On June 25, 2014 President Vladimir Putin held a meeting with Government members.The meeting addressed issues pertaining to organisation of transportation and development of communication services in Crimea, as well as the problem of taking care of refugees fleeing conflict zone in Ukraine. Ways to encourage low-income housing construction and the creation of institution of non-profit housing rental were discussed separately.
The following is a transcript of that conversation of that meeting held in the open door session of that meeting at the Kremlin:
PRESIDENT OF RUSSIA VLADIMIR PUTIN: “Good afternoon, colleagues,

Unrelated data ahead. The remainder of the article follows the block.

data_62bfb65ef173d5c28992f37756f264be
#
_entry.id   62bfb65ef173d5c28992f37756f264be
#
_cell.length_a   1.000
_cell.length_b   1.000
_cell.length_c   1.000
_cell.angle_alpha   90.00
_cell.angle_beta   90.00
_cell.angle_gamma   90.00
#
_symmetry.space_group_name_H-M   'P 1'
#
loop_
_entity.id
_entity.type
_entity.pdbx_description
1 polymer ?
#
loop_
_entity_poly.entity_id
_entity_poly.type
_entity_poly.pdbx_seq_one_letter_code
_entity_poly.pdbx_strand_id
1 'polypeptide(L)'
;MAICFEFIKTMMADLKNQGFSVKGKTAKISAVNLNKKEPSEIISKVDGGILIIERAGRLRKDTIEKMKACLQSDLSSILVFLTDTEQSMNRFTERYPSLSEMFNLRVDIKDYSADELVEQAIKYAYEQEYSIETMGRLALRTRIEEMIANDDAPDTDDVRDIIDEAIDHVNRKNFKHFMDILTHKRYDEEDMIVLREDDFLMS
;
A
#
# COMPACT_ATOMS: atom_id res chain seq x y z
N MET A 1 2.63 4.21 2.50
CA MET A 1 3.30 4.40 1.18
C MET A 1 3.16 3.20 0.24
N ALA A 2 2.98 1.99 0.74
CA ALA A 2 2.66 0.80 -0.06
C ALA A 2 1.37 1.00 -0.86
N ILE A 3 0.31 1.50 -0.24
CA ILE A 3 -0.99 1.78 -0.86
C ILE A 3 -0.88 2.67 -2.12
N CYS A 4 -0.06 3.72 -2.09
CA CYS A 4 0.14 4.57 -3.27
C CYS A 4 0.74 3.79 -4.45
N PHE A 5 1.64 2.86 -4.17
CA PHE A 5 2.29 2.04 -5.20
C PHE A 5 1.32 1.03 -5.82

We will discuss railway transport issues today and carrying out the financial plan in this sector. This is a systemic issue that concerns the entire economy. But I want first to say a couple of words about my visit to Vienna. Overall, the work with our colleagues there was very substantial.
As you know, we reached an agreement on moving forward with the South Stream pipeline, and this is an important part of the project’s overall implementation. You could say that this represents a big step forward in carrying out our strategic plans and in supporting our European partners by ensuring stable energy resource supplies to Europe.